16 February 2012 ACCC cracks down on free range claims


Declaring a crackdown on claims by poultry producers of "free range" eggs or birds (or similar expressions), the Australian Competition and Consumer Commission (ACCC) has accused a number of Australia's main chicken suppliers of engaging in misleading and deceptive conduct regarding the promotion and supply of their products. The ACCC has indicated that it will continue to take action to ensure that claims made about the ability of birds to move or roam are accurate, and that all market participants adhere to relevant laws.

Turi Foods, which supplies La lonica brand chickens, has been ordered to pay a $100,000 fine ending a legal battle initiated by the ACCC. In Australian Competition and Consumer Commission v Turi Foods Pty Ltd (No 2) [2012] FCA 19, the ACCC alleged that Turi Foods incorporated false and misleading claims into their advertising, portraying that La lonica chickens were housed in an environment of substantial space, allowing the animals to roam freely. However, the ACCC alleged that with coups containing up to eighteen chickens a square metre and this high population density precluding any movement, the chickens were not 'free to roam'. The ACCC succeeded in proving that the birds were not free to roam, and that, therefore, the representations to that effect were misleading.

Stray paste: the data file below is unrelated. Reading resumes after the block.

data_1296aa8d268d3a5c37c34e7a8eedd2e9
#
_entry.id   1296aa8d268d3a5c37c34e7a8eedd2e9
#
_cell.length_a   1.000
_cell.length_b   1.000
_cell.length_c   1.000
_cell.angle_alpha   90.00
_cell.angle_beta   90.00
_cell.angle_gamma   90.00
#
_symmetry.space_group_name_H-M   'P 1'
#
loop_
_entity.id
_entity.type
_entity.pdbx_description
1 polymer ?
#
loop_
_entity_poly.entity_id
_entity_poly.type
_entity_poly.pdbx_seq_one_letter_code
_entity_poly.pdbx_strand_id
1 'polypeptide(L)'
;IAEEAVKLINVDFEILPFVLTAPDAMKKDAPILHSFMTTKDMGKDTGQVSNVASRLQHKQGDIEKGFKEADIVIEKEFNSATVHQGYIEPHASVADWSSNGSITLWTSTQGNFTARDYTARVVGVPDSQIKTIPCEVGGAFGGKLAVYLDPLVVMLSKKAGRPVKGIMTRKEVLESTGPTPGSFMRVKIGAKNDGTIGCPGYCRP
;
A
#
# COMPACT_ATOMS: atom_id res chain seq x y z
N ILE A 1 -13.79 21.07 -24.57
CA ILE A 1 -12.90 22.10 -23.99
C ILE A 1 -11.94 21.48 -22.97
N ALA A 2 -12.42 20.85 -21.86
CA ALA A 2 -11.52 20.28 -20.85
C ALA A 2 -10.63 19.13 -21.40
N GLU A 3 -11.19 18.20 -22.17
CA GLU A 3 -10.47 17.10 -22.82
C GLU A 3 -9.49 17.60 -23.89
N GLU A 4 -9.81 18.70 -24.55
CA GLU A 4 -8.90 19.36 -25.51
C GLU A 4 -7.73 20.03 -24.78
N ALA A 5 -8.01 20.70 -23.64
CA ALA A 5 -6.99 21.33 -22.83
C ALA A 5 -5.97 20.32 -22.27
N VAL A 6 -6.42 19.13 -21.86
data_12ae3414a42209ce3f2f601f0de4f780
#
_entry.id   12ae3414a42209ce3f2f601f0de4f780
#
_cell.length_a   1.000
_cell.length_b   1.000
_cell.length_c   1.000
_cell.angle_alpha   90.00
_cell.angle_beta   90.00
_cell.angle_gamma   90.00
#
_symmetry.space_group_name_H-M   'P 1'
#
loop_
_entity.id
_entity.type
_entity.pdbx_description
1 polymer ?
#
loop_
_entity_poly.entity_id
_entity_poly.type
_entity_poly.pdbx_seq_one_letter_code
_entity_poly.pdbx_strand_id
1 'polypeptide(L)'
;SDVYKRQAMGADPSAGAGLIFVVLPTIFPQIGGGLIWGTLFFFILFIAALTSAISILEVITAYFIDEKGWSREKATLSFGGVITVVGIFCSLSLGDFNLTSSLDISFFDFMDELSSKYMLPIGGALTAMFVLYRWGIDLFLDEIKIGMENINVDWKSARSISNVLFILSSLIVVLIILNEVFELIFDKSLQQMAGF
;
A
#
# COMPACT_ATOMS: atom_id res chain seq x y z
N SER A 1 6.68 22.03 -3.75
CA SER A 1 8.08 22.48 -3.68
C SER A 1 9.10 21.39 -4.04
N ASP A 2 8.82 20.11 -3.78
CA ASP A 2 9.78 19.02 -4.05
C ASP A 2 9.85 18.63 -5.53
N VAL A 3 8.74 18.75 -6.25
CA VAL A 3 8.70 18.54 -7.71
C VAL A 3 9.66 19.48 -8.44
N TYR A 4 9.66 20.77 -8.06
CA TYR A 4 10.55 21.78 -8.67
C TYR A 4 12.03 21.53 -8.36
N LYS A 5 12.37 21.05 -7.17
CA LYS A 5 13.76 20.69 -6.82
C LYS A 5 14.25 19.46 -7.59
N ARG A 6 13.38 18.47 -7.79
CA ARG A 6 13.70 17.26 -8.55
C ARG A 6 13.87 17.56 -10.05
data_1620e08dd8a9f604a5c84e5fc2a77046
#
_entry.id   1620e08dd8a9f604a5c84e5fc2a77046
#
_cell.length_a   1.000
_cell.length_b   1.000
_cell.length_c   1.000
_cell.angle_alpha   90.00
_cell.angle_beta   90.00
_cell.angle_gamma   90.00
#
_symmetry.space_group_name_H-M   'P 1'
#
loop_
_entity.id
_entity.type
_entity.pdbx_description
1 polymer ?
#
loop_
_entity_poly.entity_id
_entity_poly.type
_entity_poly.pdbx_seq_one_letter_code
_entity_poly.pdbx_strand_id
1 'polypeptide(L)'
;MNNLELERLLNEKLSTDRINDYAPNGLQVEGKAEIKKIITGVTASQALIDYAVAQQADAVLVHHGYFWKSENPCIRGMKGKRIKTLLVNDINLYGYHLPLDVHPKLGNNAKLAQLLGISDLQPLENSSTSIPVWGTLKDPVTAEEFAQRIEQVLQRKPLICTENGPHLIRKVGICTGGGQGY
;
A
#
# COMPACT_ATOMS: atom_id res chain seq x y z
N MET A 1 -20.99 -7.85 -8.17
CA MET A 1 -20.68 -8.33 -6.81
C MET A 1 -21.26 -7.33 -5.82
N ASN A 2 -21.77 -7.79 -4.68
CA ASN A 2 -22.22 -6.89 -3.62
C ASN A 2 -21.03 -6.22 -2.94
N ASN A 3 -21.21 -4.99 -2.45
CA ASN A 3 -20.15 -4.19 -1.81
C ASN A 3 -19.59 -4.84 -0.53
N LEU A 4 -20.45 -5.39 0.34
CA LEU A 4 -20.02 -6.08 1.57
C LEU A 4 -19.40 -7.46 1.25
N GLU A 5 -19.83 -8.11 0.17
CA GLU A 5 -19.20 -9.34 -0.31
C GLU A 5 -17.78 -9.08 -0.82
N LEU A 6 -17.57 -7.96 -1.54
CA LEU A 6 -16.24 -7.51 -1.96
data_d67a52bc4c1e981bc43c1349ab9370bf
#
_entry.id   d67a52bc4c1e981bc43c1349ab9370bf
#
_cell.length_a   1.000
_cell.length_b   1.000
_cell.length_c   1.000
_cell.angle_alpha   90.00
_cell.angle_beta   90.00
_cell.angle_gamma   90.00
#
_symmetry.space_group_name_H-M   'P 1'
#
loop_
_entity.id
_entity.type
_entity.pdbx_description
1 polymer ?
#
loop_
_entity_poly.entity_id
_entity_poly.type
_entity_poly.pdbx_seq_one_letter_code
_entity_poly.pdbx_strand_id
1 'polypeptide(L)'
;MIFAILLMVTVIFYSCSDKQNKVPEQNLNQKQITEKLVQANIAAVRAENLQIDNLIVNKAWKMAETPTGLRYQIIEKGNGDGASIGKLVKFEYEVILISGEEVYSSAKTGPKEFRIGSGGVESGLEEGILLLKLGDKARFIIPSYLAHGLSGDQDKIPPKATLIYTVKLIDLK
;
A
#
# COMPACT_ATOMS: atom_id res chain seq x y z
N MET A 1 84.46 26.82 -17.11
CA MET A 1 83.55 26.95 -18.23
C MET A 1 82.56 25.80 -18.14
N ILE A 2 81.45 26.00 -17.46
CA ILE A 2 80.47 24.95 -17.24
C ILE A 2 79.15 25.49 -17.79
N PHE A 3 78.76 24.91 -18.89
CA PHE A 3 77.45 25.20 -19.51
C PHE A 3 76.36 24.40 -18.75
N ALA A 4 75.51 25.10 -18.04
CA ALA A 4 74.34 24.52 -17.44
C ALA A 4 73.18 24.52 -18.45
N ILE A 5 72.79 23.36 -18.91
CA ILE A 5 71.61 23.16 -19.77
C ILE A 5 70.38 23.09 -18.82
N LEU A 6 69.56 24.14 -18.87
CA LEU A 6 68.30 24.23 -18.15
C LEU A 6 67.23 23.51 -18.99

Recently, the use of expressions like 'barn laid', 'free to roam' and 'cage free' have increased on packaging and in advertising of eggs and poultry products. Consumer advocates and animal welfare activists believe companies have introduced these 'feel good' expressions to encourage the consumer to pay a premium for these products by appealing to the customer's ethical sensibilities.

The head of the Australian Meat Chicken Federation claims the term 'free to roam' is used by producers as a way to explain that the chickens are not kept in cages but rather are housed on the floors of large barns where they are able to move freely without the constraint of barriers.

Irrespective of the reasoning, it is clear that the ACCC is monitoring the use of these expressions, and will take action if it believes that the phrases do not accurately represent the ability of the birds to roam "freely".

However, what does cause confusion and some frustration amongst consumer groups, animal welfare organisations and chicken producers, is the lack of any agreed definition or set of Australian standards in respect of terms such as "free to roam" or "free range".

This recent decision and the increased activity by the regulator are important for anyone involved in the industry. However, more than that, any producer or seller must take care to ensure that the labelling and marketing of their goods is accurate. In particular, sellers should ensure that extra care is taken when using terms that may mean one thing to an expert in the trade, but which may be interpreted very differently by the average consumer, so that it is clear that the term is not likely to mislead, and expose the business to significant adverse publicity, and significant monetary penalties.

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This article is not legal advice and the views and comments are of a general nature only. This article is not to be relied upon in substitution for detailed legal advice.

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